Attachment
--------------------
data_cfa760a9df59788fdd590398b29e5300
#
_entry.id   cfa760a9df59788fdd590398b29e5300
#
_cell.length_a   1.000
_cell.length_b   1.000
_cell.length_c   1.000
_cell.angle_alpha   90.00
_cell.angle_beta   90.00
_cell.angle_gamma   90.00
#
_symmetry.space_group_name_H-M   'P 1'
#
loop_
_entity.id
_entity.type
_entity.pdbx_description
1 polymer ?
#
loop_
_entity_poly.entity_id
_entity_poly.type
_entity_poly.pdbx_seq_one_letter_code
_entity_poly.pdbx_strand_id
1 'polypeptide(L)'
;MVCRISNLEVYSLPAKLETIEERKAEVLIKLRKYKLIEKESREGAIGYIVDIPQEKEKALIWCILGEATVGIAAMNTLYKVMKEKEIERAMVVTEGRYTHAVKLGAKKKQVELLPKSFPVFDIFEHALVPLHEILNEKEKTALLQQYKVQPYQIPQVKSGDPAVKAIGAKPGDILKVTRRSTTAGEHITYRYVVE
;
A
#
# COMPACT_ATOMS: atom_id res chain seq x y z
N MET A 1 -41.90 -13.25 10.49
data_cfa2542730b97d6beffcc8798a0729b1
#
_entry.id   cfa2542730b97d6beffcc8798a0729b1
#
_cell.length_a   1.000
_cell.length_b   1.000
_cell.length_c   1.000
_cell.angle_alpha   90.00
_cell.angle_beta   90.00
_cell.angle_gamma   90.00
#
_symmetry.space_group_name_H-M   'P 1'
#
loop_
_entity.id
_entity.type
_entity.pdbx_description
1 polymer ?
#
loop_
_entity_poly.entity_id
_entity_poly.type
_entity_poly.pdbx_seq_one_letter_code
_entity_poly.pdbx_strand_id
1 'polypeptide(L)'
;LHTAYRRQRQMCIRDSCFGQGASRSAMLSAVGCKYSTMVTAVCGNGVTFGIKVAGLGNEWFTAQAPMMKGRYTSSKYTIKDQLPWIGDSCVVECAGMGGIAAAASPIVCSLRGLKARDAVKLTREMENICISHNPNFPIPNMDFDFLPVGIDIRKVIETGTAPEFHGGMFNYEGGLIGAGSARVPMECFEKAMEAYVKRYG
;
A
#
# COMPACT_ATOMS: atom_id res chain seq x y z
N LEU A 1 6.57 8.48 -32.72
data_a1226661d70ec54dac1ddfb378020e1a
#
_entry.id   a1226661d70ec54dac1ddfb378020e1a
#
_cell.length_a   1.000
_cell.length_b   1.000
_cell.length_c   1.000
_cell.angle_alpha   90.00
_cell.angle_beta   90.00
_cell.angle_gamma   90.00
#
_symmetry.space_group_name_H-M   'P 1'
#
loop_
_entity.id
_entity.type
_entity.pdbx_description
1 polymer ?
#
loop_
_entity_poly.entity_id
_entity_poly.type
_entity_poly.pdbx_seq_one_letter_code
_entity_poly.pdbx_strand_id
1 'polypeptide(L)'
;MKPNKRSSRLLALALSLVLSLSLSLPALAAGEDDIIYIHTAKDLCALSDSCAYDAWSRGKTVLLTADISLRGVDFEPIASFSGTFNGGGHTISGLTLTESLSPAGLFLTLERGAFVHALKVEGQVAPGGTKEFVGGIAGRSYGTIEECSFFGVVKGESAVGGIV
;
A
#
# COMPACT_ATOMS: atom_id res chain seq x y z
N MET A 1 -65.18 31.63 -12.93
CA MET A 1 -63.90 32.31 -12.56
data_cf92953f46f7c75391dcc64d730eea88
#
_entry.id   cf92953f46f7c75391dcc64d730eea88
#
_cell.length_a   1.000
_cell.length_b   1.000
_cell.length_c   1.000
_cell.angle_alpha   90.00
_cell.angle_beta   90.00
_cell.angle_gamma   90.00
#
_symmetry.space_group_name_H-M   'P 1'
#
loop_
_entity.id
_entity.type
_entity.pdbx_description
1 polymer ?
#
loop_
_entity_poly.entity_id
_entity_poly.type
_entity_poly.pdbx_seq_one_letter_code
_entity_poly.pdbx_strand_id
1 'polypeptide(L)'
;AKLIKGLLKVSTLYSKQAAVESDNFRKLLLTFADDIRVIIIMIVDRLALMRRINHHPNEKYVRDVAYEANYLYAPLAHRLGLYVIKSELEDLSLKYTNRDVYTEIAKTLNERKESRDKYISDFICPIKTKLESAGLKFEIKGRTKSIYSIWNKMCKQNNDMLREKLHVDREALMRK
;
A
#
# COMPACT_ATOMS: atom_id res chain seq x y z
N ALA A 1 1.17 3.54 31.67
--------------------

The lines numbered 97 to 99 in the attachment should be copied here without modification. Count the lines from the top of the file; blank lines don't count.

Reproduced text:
_entry.id   cf92953f46f7c75391dcc64d730eea88
#
_cell.length_a   1.000